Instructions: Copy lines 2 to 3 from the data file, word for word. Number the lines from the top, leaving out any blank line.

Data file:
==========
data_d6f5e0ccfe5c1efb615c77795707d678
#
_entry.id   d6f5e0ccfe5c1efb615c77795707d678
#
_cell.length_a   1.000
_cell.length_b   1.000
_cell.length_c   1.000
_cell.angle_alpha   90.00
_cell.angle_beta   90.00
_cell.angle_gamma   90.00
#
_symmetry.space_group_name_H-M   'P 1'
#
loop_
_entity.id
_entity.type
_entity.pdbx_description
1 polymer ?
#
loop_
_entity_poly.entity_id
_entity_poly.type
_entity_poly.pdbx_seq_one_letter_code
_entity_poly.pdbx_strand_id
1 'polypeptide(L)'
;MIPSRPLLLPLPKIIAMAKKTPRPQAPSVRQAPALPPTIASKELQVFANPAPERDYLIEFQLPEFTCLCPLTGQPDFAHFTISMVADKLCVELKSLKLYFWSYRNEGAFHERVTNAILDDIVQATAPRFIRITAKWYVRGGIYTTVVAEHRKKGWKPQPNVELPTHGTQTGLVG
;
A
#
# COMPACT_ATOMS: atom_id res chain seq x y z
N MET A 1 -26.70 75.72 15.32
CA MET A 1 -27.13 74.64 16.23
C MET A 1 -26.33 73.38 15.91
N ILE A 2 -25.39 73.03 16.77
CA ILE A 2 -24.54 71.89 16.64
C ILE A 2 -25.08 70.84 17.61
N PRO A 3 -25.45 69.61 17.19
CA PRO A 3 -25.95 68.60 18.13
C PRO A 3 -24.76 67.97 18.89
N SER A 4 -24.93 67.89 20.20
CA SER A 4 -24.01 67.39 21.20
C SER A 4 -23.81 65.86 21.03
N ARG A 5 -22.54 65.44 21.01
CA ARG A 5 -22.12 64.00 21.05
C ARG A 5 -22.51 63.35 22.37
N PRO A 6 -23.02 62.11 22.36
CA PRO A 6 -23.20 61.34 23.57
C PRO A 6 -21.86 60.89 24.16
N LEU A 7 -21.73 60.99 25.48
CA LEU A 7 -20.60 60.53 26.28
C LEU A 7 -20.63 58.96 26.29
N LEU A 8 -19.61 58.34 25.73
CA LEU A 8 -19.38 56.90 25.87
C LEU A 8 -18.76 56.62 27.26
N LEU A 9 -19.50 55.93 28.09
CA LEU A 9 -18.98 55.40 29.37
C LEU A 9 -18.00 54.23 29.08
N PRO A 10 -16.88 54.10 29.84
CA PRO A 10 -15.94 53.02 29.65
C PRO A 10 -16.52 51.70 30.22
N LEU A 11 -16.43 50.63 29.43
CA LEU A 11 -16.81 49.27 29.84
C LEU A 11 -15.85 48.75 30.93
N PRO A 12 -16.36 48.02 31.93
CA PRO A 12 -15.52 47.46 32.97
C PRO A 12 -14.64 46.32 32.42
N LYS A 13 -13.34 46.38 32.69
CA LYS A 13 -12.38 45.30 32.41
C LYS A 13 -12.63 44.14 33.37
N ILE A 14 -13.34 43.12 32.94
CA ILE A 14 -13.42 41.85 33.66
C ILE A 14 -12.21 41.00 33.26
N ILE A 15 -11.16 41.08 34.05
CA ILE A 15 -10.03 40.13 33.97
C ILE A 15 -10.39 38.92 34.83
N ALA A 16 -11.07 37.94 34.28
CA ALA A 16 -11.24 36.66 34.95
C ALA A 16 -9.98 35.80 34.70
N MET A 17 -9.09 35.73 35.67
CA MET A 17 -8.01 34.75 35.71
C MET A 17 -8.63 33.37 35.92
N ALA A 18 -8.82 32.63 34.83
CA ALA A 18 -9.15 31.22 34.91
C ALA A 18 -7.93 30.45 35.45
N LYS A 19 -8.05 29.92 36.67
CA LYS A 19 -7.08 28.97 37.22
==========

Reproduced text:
#
_entry.id   d6f5e0ccfe5c1efb615c77795707d678